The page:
Today’s optics manufacturers often state in product descriptions how many brightness settings their unit has. It’s something to look for in shotgun-friendly units. You’ll typically want to shoot in different environments so the-more-the-merrier rule generally applies.
It’s of the utmost importance that the reticle on your shotgun sight is crisp and clear. That’s true whether you’re using a reflex, holographic, or red dot sight. The reticle should look like a dot in a donut instead of a bunch of grapes.
Minutes of Angle
Something called minutes of angle (MOA) is yet another issue to consider when picking a sight and is related to the red/green dot’s size. For example, 1MOA basically means 1-inch at 100 yards, 5MOA covers 5 in. at 100 yds., and so on. In general, you should go with a unit ranging from 1MOA to 4MOA.
These are the main options when picking firearm optics. These Christmas colors might seem like a mere detail but there’s a difference, and it explains why some units have red and green reticles.
There are a few key situations. In some lighting environments, it can be very tough to see green-colored reticles. In below-freezing temps during winter hunting, green LEDs aren’t a good option either. In these cases, a red reticle is better.
Since shotgun-shooting is usually done within close range, a true 1X Magnification should be on your shopping list of key features to look for in a sight.
These sights are designed so you can keep both eyes open when shooting the firearm. This is a must-have feature for tactical rifles although it’s less critical for hunting season.
Another of the biggest perks of 1X sights is they’re designed for shooting in a wide range of light conditions. This is typically a feature you’ll want in optics for these guns.
What’s good enough? High-end sights have a battery life of hundreds of hours. So, make sure to consider how many hours you can use the unit until you need to juice it up.
Make sure to read some reviews because some manufacturers claim their batteries last X hours on a single charge but verified customers sometimes report otherwise.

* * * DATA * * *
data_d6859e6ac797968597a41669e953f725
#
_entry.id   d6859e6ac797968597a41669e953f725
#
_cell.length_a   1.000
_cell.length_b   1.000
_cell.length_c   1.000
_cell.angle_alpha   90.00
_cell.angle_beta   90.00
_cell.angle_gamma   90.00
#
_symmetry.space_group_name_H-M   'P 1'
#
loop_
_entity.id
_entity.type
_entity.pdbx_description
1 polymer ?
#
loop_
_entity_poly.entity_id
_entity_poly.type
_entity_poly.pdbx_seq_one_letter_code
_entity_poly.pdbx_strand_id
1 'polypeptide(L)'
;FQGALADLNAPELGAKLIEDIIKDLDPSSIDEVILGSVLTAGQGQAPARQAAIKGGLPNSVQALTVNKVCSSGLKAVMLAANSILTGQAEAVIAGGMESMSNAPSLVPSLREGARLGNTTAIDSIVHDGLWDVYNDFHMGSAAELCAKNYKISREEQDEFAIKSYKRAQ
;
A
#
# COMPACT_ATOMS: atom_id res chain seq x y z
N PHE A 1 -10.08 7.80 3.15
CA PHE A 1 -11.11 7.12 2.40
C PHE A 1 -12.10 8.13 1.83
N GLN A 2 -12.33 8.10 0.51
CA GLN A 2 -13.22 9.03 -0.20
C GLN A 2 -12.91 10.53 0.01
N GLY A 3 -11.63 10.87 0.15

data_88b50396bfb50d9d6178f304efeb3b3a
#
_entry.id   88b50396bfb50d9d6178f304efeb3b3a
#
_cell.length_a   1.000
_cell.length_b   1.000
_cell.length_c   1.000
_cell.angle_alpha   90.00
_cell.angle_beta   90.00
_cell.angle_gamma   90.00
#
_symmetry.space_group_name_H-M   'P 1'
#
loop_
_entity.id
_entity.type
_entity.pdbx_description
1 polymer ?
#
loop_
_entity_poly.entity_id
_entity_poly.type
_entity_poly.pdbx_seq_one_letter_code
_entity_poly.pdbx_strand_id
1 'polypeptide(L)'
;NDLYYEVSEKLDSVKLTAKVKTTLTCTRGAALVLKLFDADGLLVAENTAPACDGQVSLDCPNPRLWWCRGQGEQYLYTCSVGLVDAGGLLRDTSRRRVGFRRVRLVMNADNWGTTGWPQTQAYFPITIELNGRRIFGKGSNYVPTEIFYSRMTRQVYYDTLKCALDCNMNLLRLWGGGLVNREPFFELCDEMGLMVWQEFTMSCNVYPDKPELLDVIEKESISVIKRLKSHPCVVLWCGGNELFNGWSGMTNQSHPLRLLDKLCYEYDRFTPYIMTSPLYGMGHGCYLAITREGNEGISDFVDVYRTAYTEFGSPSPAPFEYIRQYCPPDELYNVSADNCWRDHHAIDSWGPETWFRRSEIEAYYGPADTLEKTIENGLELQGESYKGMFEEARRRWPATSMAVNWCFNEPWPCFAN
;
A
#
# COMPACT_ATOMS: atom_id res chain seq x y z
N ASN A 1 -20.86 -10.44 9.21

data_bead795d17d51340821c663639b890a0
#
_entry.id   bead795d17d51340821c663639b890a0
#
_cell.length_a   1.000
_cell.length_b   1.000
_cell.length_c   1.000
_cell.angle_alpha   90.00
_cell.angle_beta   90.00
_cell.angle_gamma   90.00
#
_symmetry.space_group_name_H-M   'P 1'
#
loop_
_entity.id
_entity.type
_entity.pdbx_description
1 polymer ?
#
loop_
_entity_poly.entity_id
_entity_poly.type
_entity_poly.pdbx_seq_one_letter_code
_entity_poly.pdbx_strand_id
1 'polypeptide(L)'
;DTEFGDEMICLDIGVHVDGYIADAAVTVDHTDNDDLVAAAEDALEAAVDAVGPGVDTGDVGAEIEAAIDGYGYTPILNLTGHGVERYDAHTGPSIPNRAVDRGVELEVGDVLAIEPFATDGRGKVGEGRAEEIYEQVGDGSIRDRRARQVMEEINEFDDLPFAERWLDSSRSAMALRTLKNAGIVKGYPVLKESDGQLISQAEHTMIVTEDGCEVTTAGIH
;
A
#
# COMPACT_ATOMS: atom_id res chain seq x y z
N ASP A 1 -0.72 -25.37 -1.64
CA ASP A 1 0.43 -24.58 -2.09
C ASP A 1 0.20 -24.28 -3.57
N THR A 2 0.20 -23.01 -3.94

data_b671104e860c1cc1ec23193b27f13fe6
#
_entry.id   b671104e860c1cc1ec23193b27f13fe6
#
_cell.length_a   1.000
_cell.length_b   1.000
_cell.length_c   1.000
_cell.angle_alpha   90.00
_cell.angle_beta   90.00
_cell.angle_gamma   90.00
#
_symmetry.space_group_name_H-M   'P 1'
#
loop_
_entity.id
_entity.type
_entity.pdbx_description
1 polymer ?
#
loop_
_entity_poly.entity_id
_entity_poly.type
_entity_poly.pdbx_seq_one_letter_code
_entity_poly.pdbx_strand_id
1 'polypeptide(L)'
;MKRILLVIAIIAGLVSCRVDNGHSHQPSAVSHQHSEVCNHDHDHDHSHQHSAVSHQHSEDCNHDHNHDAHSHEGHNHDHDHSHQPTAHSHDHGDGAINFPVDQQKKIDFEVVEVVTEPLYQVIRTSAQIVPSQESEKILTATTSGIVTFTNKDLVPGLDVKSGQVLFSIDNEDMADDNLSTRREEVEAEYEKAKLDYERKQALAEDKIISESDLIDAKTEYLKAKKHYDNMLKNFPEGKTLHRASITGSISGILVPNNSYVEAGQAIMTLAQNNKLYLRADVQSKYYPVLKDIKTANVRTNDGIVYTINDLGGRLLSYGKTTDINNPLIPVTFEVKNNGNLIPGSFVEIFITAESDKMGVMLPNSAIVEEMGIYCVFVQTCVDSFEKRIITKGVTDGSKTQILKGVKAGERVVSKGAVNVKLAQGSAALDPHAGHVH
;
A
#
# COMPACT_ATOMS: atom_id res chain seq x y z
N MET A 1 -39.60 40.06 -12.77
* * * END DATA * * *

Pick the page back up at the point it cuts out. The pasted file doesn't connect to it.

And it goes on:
An auto shut-down feature is a handy feature to look for. This can save you tons of money in the long-term and helps when you simply forgot to switch off the unit.
One X-factor to consider is the availability of a particular battery type. The longest battery life won’t mean much if it also takes you forever to find a replacement unit.
Make sure the mounting hardware is sturdy and reliable. This will help to prevent a lot of possible issues whether you’re shooting small game or clay pigeons. One option is to buy a separate mounting kit to make sure the sight is securely attached to the rail.
|Red/Green Reflex Sight by Field Sport||4 oz.||Red/Green||CR1632|
|Fastfire III by Burris||1.5 oz.||Red||CR2|
|Trophy TRS-25 Red Dot Sight (1x25mm) by Bushnell||3.7 oz.||Red||CR2032|
There you have it! When searching for the best tactical shotgun sights, the above-mentioned units from makers like Bushnell and Burris are some of the best options. Some honorable mentions include 30mm/5MOA Red Dot Sight by BSA Guns and SOR52001 Romeo5 Red Dot Sight by Sig Sauer
There are tons of features to consider when picking a shotgun sight. Accuracy, reticle, and durability are some of the most important issues to keep in mind. Shotguns are already generally the best choice for short-range, low-light shooting scenarios. The right sight makes your shotgun function even better.